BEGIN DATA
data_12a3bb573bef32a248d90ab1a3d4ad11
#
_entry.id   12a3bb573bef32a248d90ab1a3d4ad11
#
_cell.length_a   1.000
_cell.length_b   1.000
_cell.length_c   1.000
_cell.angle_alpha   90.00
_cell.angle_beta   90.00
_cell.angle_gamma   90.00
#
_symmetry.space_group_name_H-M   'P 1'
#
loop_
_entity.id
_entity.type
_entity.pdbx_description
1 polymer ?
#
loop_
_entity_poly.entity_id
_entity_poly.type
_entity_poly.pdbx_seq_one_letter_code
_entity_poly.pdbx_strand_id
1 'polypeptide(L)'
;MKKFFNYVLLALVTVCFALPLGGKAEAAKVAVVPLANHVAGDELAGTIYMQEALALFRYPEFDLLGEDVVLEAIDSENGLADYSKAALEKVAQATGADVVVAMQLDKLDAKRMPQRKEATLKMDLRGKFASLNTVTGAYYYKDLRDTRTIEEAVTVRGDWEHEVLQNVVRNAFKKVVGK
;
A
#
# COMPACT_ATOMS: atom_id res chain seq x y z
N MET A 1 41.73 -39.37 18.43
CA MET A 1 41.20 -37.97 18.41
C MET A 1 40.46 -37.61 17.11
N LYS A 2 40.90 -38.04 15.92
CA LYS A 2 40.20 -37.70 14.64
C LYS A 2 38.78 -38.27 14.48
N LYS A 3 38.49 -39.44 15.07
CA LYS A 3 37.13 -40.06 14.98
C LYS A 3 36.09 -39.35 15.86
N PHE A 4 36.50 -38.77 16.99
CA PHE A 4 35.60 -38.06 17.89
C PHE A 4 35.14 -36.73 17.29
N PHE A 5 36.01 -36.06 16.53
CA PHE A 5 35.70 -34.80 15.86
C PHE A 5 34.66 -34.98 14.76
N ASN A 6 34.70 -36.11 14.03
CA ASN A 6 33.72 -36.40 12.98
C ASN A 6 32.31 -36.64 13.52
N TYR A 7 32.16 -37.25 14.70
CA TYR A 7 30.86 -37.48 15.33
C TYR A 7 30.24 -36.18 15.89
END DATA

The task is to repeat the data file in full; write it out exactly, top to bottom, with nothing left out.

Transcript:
data_12a3bb573bef32a248d90ab1a3d4ad11
#
_entry.id   12a3bb573bef32a248d90ab1a3d4ad11
#
_cell.length_a   1.000
_cell.length_b   1.000
_cell.length_c   1.000
_cell.angle_alpha   90.00
_cell.angle_beta   90.00
_cell.angle_gamma   90.00
#
_symmetry.space_group_name_H-M   'P 1'
#
loop_
_entity.id
_entity.type
_entity.pdbx_description
1 polymer ?
#
loop_
_entity_poly.entity_id
_entity_poly.type
_entity_poly.pdbx_seq_one_letter_code
_entity_poly.pdbx_strand_id
1 'polypeptide(L)'
;MKKFFNYVLLALVTVCFALPLGGKAEAAKVAVVPLANHVAGDELAGTIYMQEALALFRYPEFDLLGEDVVLEAIDSENGLADYSKAALEKVAQATGADVVVAMQLDKLDAKRMPQRKEATLKMDLRGKFASLNTVTGAYYYKDLRDTRTIEEAVTVRGDWEHEVLQNVVRNAFKKVVGK
;
A
#
# COMPACT_ATOMS: atom_id res chain seq x y z
N MET A 1 41.73 -39.37 18.43
CA MET A 1 41.20 -37.97 18.41
C MET A 1 40.46 -37.61 17.11
N LYS A 2 40.90 -38.04 15.92
CA LYS A 2 40.20 -37.70 14.64
C LYS A 2 38.78 -38.27 14.48
N LYS A 3 38.49 -39.44 15.07
CA LYS A 3 37.13 -40.06 14.98
C LYS A 3 36.09 -39.35 15.86
N PHE A 4 36.50 -38.77 16.99
CA PHE A 4 35.60 -38.06 17.89
C PHE A 4 35.14 -36.73 17.29
N PHE A 5 36.01 -36.06 16.53
CA PHE A 5 35.70 -34.80 15.86
C PHE A 5 34.66 -34.98 14.76
N ASN A 6 34.70 -36.11 14.03
CA ASN A 6 33.72 -36.40 12.98
C ASN A 6 32.31 -36.64 13.52
N TYR A 7 32.16 -37.25 14.70
CA TYR A 7 30.86 -37.48 15.33
C TYR A 7 30.24 -36.18 15.89